I grow Stewart's Zeebest, a Louisiana heirloom. This one grows pretty bushy, which is nice, since some okras just grow UP like a stick. Pods can get to a foot long or even a little longer. But generally they aren't tender past 8". When the weather is extra hot and dry they can get tough past 5".
Hey, we like to sautÃ© our okra in olive oil. We don't bread it at all. It's great! Also (and my wife thinks I'm a little over the edge on this) I like to pop tender pods into my mouth and eat them raw when I'm out in the garden.
Here's a picture of Stewart's Zeebest:
Just be sure to space them when planting. 6" apart does not cut it. They need at least a foot to do well and 2 foot doesn't hurt.
I have not grown okra before but want to give it a try. I purchased a dwarf variety seed as I'm container gardening.
Would you start the seed in seedling trays and pot up after true leaves develop or just sow directly into potting mix in 4" pots?
Don't forget that the soil must be VERY warm when you sow okra. Optimal germination occurs when the soil is 95 degrees! The optimum range for soil germination is 75 to 95 degrees. Once germinated, the plants themselves will grow in a slightly cooler soil temp.
Since I'm aiming for only eight plants, I've just started mine inside under lights and with heat. That's the only way I can provide the warmth they need unless I wait and direct-sow them in late June or July!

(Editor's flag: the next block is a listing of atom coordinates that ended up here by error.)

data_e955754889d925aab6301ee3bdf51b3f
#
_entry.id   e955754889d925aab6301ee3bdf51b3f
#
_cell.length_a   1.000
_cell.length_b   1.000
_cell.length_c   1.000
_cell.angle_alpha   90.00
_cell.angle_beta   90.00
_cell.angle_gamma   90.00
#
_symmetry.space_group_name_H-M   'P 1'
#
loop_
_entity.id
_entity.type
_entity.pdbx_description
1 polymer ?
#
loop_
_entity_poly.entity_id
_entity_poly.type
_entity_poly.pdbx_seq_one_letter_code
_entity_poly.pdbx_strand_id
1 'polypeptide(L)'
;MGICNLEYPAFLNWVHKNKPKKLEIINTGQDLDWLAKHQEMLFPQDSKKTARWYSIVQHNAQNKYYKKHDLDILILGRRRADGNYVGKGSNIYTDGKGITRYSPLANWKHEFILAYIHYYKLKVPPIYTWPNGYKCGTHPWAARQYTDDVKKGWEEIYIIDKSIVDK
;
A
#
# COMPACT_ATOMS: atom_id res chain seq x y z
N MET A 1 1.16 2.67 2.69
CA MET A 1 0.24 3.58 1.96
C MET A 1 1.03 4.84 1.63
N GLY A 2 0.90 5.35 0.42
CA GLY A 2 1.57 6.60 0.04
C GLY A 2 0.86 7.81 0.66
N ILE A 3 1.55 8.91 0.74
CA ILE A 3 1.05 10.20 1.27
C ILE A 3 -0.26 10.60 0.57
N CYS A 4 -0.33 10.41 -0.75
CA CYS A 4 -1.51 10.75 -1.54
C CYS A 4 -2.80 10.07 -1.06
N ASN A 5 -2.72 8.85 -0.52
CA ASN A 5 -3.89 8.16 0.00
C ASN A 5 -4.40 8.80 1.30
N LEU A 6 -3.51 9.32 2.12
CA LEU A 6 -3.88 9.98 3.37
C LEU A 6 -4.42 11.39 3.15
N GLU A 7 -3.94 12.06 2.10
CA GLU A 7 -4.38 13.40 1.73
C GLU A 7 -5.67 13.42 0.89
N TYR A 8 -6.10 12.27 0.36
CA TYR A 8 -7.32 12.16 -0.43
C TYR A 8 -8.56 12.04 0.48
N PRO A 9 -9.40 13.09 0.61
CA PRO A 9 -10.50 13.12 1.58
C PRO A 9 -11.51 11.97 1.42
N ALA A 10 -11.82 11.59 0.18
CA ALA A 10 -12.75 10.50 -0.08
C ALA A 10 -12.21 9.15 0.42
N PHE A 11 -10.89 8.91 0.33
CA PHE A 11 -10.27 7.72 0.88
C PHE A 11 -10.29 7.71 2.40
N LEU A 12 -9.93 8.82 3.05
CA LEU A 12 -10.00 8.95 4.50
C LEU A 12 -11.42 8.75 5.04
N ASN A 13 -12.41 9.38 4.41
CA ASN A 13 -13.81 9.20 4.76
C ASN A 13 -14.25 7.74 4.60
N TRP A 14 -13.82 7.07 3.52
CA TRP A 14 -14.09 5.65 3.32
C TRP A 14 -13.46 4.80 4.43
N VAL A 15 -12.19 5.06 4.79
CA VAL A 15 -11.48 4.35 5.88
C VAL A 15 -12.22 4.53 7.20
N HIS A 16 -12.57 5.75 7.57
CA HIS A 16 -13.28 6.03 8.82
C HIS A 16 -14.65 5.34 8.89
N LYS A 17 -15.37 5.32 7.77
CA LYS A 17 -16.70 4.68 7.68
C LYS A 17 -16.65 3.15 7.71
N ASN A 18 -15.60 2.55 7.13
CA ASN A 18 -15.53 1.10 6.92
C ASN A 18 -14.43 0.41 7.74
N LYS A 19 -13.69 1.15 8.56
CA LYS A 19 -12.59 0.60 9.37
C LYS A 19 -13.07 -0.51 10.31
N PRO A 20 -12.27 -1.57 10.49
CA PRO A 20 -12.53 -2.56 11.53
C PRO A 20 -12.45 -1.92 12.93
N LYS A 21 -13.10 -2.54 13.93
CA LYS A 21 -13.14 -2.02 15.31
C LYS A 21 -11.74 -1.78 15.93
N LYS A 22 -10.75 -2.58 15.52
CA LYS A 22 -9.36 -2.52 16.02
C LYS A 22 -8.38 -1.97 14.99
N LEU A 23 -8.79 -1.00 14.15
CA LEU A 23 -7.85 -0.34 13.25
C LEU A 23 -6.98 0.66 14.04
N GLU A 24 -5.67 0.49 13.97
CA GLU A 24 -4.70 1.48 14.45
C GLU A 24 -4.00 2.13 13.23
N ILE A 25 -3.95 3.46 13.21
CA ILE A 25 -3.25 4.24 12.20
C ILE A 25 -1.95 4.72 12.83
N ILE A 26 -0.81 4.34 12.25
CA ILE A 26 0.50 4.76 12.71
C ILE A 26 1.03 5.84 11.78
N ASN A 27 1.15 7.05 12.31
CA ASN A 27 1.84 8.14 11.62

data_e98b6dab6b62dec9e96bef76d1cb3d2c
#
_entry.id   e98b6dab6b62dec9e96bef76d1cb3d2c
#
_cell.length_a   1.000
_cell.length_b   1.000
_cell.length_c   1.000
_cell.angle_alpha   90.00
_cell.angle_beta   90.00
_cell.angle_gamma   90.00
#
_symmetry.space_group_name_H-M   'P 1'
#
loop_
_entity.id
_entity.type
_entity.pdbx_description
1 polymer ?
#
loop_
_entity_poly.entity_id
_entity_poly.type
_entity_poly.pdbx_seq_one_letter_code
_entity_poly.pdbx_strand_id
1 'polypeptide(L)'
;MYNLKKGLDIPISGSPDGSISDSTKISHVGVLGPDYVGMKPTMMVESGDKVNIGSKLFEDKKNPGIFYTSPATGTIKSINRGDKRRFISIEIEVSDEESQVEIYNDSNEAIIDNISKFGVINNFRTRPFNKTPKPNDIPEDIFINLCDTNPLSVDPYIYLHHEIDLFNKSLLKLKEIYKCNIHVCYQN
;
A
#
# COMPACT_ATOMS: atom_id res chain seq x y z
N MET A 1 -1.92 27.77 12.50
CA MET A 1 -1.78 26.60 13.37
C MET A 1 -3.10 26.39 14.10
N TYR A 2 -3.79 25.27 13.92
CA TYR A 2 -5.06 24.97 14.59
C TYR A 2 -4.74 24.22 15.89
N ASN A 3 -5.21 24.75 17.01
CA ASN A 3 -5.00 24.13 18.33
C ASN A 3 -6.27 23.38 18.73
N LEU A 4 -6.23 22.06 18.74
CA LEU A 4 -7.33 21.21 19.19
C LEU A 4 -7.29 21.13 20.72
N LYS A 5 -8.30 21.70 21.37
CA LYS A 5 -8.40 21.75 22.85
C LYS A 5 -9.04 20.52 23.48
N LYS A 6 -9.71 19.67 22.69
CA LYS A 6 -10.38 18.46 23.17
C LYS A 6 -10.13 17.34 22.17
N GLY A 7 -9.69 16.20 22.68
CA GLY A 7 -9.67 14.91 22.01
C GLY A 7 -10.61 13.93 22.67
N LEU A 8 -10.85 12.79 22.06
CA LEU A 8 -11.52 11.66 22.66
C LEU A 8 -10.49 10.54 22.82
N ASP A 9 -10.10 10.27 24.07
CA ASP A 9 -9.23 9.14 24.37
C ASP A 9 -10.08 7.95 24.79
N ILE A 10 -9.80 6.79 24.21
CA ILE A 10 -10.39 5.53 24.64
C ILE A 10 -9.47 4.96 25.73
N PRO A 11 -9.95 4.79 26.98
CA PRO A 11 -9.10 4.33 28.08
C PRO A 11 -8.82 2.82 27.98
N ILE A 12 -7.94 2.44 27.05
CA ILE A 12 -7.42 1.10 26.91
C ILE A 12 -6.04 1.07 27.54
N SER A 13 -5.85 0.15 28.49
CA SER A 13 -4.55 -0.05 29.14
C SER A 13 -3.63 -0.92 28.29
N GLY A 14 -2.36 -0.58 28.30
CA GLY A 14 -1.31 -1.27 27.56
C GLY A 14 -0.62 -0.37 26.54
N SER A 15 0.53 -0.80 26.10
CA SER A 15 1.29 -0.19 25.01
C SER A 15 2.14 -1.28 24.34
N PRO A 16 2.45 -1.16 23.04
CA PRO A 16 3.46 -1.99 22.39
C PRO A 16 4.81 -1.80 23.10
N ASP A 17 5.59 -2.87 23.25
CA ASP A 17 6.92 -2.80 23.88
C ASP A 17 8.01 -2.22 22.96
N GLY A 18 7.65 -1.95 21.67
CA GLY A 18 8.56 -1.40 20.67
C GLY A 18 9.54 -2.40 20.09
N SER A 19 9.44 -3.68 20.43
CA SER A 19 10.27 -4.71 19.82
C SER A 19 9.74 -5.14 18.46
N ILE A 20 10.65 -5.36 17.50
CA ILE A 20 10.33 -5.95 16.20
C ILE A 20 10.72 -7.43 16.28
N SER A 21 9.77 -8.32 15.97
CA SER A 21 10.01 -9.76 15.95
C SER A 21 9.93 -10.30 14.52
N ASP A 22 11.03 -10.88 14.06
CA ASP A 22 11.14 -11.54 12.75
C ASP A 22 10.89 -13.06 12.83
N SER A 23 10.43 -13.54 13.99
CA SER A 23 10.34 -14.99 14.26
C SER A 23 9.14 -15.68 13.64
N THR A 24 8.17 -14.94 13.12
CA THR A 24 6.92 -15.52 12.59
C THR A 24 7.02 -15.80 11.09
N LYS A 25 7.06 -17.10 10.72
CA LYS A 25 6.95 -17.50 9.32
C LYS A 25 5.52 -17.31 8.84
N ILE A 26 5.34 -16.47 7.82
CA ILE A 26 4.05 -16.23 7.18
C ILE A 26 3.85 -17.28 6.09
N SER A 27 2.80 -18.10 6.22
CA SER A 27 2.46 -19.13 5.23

Here is a link that might be useful: Vegetable Germination Temperatures
I'm in Florida and while I'm really in Zone 9 my microclimate would actually be closer to 10b...I never get frost. Daytime temps already approaching 90, night temps 68-72. I can put the cukes, zukes and pole bean seeds right into my 7 gallon containers, the peppers and maters I start in seedling trays and pot up to 4" pots when they go outside, then into containers. Temperature not being a factor, I still have the starting option of seedling trays and grow lights inside, 4" pots inside or outside, or right into the 7 gallon containers outside. Having not grown okra before I'm wondering what would be the best route to start with.
True, wait for warm soil, then direct sow. Here in Z7b I planted them out after two weeks of hot weather in late May for my first year's experiment. I had 8' tall plants and after I ate, pickled, gave away, and sold as many as I wanted to harvest I whacked off the tops thinking to do them in. HAH! They all branched out and produced even more pods! This year I will be lopping their heads off very much earlier to make picking them easier. The more you pick the more they will branch and produce. If you are allergic to the little hairs on the pods and leaves, wear long sleeves and always wear gloves, or use rubber gloves like those for washing dishes. The plants will produce up to first freeze which is in November here. I will plant fewer than the 50 I grew last year, for sure! Measuring in August, the pods each grew 1" overnight so picking had to be done daily and I got really tired of it. However, my stash of pickled okra will last until the harvest this year.
Has anyone grown Alabama Red Okra? I got the seed from Bakers Creek. I thought it would be a neat change. I also grow Clemson Spineless. It has been very successful for me.
About the hairs, Am I the only one who they don't bother. I have grown others non spineless and I have never had any problems. I usually am picking them in shorts and tshirts, no long sleves here!
Jay, sorry to step over your post but I need to ask Nancy a question.